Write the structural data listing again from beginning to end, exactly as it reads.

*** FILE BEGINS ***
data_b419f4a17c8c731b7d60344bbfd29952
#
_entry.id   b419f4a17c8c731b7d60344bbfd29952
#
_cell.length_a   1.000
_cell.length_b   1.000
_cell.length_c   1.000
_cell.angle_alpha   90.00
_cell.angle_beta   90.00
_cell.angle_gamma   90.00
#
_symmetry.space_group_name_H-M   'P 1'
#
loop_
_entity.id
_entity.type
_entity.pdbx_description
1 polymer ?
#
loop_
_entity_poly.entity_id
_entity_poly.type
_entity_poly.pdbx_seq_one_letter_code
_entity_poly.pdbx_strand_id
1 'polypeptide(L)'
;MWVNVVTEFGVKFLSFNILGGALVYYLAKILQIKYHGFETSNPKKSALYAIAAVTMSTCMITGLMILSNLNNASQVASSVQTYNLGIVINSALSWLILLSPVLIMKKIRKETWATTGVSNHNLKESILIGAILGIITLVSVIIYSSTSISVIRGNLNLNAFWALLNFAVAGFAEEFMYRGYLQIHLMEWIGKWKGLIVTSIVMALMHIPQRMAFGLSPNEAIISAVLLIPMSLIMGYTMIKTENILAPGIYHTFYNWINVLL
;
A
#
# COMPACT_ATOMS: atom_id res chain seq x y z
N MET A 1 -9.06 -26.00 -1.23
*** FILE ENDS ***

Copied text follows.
data_b419f4a17c8c731b7d60344bbfd29952
#
_entry.id   b419f4a17c8c731b7d60344bbfd29952
#
_cell.length_a   1.000
_cell.length_b   1.000
_cell.length_c   1.000
_cell.angle_alpha   90.00
_cell.angle_beta   90.00
_cell.angle_gamma   90.00
#
_symmetry.space_group_name_H-M   'P 1'
#
loop_
_entity.id
_entity.type
_entity.pdbx_description
1 polymer ?
#
loop_
_entity_poly.entity_id
_entity_poly.type
_entity_poly.pdbx_seq_one_letter_code
_entity_poly.pdbx_strand_id
1 'polypeptide(L)'
;MWVNVVTEFGVKFLSFNILGGALVYYLAKILQIKYHGFETSNPKKSALYAIAAVTMSTCMITGLMILSNLNNASQVASSVQTYNLGIVINSALSWLILLSPVLIMKKIRKETWATTGVSNHNLKESILIGAILGIITLVSVIIYSSTSISVIRGNLNLNAFWALLNFAVAGFAEEFMYRGYLQIHLMEWIGKWKGLIVTSIVMALMHIPQRMAFGLSPNEAIISAVLLIPMSLIMGYTMIKTENILAPGIYHTFYNWINVLL
;
A
#
# COMPACT_ATOMS: atom_id res chain seq x y z
N MET A 1 -9.06 -26.00 -1.23